Wait a Sec, Are Foam Cups Actually Better for the Environment than Paper?

Wait a Sec, Are Foam Cups Actually Better for the Environment than Paper?

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Brittney Morgan
Oct 11, 2017
(Image credit: Joe Lingeman)

Foam cups have long been considered some of the worst things for the environment, and many establishments have swapped out their foam cups for paper instead. But is it actually helping?

A few months ago, Reddit user Linz_mmb, who used to own a styrofoam recycling business, commented on a post about Dunkin Donuts' use of foam cups to point out that foam isn't all that bad, and, well... if it's all true, it's surprising. You can read the full comment below.

"Despite the negative stereotypes, foam cups have a lower carbon footprint than paper cups and in some cases they might have a lower carbon footprint than reusable cups," they wrote, noting that some Dunkin Donuts locations actually have an in-store foam cup recycling program. And according to their comment, paper cups are actually harder to recycle because of the glue and wax coating needed to hold them together and keep liquids from leaking through. Not to mention, foam cups apparently require less material to make.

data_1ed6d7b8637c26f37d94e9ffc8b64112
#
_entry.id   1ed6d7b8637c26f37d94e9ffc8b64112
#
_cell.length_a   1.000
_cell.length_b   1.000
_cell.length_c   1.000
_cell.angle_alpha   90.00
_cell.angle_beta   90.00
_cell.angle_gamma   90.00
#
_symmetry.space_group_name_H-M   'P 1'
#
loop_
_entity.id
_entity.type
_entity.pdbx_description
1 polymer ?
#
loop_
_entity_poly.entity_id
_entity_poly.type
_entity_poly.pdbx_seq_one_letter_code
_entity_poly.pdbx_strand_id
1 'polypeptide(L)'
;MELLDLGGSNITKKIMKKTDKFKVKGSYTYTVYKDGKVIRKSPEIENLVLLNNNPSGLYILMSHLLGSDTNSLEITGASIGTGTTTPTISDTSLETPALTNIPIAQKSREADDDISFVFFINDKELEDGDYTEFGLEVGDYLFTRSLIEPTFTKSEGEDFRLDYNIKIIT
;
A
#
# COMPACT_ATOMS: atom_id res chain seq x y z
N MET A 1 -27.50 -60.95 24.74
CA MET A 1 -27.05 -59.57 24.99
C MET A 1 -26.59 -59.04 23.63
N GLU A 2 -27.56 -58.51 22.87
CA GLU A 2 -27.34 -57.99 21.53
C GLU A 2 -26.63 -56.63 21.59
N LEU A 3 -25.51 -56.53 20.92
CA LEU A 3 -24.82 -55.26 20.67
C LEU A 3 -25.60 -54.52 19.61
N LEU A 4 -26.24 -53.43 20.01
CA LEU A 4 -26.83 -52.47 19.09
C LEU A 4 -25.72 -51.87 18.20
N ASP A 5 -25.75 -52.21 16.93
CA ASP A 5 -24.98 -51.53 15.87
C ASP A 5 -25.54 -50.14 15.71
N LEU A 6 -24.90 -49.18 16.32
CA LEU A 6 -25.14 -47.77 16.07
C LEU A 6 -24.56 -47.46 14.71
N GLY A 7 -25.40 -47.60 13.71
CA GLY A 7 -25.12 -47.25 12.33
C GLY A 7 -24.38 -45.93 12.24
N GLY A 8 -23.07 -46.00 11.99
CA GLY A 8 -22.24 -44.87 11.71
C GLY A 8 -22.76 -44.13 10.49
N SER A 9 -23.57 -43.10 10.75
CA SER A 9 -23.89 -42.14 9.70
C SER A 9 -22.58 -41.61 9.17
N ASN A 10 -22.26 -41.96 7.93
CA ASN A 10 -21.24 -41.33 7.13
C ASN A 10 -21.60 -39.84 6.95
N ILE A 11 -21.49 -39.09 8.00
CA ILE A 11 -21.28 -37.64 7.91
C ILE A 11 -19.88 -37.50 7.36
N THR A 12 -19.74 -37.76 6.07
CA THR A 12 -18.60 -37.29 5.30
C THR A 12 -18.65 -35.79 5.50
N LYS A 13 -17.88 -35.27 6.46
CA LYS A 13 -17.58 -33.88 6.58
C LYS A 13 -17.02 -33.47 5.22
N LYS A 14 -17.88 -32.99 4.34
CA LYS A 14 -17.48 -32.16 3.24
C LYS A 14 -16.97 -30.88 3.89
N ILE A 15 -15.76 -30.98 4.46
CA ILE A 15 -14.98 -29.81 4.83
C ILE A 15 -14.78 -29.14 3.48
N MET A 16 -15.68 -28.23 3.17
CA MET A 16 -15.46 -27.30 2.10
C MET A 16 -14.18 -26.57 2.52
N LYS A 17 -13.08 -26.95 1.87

So, here's the real question: is it true?

According to HuffPost, paper cups are actually more difficult to recycle than foam (made from polystyrene, not Styrofoam, which is a brand name for foam used for insulation) cups, because of the wax lining inside, and paper cups do produce more waste and require more energy and materials to make, so Linz_mmb isn't wrong.

A study published in the Wall Street Journal even found that people are slightly more likely to recycle foam containers: 16 percent of foam food service containers are recycled in major American cities, compared to 12 percent of paper containers. Plus, when you use a foam cup, you only use one—people are more likely to double up on paper cups because they're less insulated, making even more waste in the end.

Articles in NY Magazine and the Boston Globe also back up these claims, although not necessarily that foam cups are vastly better. In the end, NY Magazine points out that neither foam nor paper are particularly green options and they're both likely ending up in a landfill regardless. But the truth is, the push that's been happening over the past few years to switch to paper cups isn't doing all that much for the environment, and in some cases, it could be making things worse.

In any case, if you have to use disposable cups, you might want to consider making the switch to foam cups—just make sure you recycle them.

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